The principle behind "launch on warning" is an element of game theory and has been studied extensively by game theorists. The nuclear arms race would best be described as a non-zero-sum game. As long as neither side launches, both countries survive. If one country launches a first strike, the other country launches a retaliatory strike (second strike), and both sides lose. The only way for either side to win is for neither side to launch a first strike. This is also known as nuclear deterrence. Game theory is most often described as a branch of applied mathematics and economics that studies situations where players choose different actions in an attempt to maximize their returns. ... Zero-sum describes a situation in which a participants gain (or loss) is exactly balanced by the losses (or gains) of the other participant(s). ... In nuclear strategy, first strike capability is a countrys ability to defeat another nuclear power by destroying its arsenal to the point where the attacking country can survive the weakened retaliation. ... In nuclear strategy, second strike capability is a countrys assured ability to respond to a nuclear attack with powerful nuclear retalliation against the attacker. ... Mutual assured destruction (MAD) is the doctrine of military strategy in which a full scale use of nuclear weapons by one of two opposing sides would result in the destruction of both the attacker and the defender. ...


The MAD doctrine between the Soviet Union and the United States throughout the Cold War represents a Nash equilibrium, where neither side is willing to escalate the confrontation due to fear of all-out nuclear war. Anti-ballistic missile systems have been criticized by some as having the potential to upset this balance of power. If one nation develops technology capable of destroying incoming missiles, that country then has the ability to launch a first-strike without having to endure a retaliatory strike. Thus, the deployment of anti-ballistic missiles by either side is likely to destabilize the Nash Equilibrium for the conflict, with unknown results. Mutual assured destruction (MAD) is a doctrine of military strategy in which a full-scale use of nuclear weapons by one of two opposing sides would effectively result in the destruction of both the attacker and the defender. ... In game theory, the Nash equilibrium (named after John Forbes Nash, who proposed it) is a kind of solution concept of a game involving two or more players, where no player has anything to gain by changing only his or her own strategy unilaterally. ... An anti-ballistic missile (ABM) is a missile designed to counter ballistic missiles. ...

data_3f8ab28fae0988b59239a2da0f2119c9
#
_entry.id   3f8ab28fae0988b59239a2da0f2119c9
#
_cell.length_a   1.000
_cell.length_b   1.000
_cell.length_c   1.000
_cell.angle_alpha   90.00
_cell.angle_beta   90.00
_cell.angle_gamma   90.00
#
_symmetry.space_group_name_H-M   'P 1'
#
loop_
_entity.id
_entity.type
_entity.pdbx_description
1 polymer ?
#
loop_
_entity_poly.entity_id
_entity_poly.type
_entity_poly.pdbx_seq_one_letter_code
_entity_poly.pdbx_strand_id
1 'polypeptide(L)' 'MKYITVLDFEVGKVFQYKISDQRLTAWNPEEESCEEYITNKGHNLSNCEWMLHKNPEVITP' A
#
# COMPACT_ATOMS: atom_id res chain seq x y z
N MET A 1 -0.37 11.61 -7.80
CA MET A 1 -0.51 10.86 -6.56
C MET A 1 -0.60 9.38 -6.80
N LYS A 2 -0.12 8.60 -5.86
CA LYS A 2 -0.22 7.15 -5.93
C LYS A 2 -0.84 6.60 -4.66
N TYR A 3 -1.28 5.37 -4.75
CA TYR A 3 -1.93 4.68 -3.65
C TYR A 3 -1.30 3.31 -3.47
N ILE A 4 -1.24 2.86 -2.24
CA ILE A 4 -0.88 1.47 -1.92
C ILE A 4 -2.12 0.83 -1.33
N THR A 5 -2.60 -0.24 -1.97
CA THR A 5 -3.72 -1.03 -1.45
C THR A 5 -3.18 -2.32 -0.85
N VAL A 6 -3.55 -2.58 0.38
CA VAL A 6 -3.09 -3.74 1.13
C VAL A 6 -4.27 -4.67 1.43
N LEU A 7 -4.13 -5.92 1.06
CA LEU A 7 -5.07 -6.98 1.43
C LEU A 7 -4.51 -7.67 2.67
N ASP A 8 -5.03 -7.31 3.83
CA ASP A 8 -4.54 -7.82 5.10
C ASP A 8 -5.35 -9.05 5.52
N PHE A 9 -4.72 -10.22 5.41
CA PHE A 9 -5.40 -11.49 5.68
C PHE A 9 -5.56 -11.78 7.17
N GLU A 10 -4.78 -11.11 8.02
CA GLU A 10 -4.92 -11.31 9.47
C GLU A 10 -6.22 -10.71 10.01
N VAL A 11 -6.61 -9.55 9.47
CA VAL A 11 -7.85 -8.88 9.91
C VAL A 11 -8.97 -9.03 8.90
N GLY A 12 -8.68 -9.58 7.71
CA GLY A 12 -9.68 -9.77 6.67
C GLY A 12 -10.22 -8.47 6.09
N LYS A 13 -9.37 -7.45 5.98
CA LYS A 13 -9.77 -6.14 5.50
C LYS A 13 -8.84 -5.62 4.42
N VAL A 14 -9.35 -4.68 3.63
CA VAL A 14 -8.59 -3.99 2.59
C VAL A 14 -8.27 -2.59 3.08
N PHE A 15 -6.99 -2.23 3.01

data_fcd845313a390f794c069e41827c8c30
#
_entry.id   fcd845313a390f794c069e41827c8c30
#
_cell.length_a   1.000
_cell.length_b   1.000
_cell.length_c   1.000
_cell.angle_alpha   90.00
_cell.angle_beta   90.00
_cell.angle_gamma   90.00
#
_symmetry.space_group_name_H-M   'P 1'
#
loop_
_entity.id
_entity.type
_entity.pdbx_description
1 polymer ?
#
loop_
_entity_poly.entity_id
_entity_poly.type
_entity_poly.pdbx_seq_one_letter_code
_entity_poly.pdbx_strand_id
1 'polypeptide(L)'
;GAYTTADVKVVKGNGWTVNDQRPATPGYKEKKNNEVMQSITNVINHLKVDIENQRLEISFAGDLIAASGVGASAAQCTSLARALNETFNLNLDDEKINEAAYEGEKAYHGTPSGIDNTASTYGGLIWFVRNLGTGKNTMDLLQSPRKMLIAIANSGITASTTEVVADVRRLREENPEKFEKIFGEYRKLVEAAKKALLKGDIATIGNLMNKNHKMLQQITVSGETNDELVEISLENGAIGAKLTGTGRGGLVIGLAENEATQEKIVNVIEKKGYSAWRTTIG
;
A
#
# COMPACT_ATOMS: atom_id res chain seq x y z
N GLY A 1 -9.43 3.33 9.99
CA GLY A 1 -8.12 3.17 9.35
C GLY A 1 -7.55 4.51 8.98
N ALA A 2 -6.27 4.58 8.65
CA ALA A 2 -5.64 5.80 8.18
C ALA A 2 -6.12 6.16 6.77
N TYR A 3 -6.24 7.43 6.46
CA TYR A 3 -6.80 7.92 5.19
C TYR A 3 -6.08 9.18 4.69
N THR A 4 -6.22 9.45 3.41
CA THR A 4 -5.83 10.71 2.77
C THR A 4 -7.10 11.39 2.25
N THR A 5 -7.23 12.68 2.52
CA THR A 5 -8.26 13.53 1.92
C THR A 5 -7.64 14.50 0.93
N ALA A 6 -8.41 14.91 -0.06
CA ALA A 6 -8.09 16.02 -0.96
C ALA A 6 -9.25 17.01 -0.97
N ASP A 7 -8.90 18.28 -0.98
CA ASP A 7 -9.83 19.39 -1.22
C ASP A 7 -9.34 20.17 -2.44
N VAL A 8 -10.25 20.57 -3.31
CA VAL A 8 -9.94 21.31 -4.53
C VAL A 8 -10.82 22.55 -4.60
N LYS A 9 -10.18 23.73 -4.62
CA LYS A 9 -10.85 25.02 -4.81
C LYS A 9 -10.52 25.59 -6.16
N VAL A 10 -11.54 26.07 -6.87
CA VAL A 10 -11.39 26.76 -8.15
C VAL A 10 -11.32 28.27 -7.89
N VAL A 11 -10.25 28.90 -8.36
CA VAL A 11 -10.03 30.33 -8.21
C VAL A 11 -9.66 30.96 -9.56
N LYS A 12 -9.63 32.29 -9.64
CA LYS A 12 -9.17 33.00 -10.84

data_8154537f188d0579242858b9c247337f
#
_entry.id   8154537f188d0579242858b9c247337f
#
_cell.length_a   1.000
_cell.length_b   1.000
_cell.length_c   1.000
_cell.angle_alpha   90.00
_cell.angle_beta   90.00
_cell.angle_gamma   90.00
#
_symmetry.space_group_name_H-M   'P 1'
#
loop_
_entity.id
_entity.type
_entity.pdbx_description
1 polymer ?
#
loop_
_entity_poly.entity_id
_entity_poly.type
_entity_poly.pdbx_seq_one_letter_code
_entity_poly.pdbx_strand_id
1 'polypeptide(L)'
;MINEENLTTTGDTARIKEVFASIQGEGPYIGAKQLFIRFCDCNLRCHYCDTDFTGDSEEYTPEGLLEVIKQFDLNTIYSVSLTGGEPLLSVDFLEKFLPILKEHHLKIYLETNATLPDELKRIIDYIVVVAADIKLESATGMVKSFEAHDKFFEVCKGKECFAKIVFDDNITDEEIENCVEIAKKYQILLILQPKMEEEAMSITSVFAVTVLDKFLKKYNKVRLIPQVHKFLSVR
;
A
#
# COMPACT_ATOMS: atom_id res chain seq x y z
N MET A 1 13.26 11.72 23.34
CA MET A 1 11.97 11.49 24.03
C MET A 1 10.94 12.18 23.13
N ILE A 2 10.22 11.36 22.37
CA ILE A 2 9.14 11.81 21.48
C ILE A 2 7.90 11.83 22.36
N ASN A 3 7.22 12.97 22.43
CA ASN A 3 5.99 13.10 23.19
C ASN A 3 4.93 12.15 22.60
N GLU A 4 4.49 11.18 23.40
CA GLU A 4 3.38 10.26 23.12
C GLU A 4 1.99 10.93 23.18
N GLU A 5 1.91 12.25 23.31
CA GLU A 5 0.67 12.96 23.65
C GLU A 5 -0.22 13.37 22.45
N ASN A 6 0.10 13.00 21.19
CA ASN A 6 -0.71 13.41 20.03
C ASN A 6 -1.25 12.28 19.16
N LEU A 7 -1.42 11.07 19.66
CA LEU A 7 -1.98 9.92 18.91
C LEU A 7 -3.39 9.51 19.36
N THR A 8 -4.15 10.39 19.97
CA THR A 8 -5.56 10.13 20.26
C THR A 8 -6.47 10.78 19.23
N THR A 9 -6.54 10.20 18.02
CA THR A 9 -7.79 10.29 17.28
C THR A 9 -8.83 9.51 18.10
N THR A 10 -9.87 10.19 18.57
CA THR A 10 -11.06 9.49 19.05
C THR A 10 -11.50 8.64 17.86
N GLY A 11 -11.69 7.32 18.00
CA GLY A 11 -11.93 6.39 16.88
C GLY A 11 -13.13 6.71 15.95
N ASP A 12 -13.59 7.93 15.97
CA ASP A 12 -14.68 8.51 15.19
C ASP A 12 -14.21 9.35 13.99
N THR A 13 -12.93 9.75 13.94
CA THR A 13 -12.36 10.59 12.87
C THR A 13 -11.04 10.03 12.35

See also

Mutually assured destruction (MAD) is the doctrine of military strategy in which a full scale use of nuclear weapons by one of two opposing sides would result in the destruction of both the attacker and the defender. ... Defense Condition is a measure of the activation and readiness level of the United States armed forces. ... Deterrence theory is a defensive strategy developed after World War II and used throughout the Cold War. ... Game theory is most often described as a branch of applied mathematics and economics that studies situations where players choose different actions in an attempt to maximize their returns. ... In game theory, the Nash equilibrium (named after John Forbes Nash, who proposed it) is a kind of solution concept of a game involving two or more players, where no player has anything to gain by changing only his or her own strategy unilaterally. ... Fail Deadly is a concept in military strategy which encourages deterrence by guaranteeing an immediate, automatic and overwhelming response to an attack. ... Cover of the Bulletin of the Atomic Scientists with the famous Doomsday Clock set at seven minutes to midnight. ... The Doomsday Clock now stands at five minutes to midnight. ... Stanislav Yevgrafovich Petrov Stanislav Yevgrafovich Petrov (Russian: Станислав Евграфович Петров) (born c. ...

External links


  Results from FactBites:
 
Eliminate Launch on Warning by Alan Phillips and Steven Starr (2829 words)
A false warning would be immediately revealed as such when the predicted time had passed for the first missiles to arrive and no detonation had been detected; and there would be no launch.
Launch on Warning and the related term "Launch under Attack" (LUA) are not always used consistently, and this has caused confusion.
The launch order is transmitted only if three conditions are simultaneously met: the preliminary authorization has been received, there has been a complete loss of communications with the NCA, and positive signals of nuclear detonations are received from the different types of sensors.
  More results at FactBites »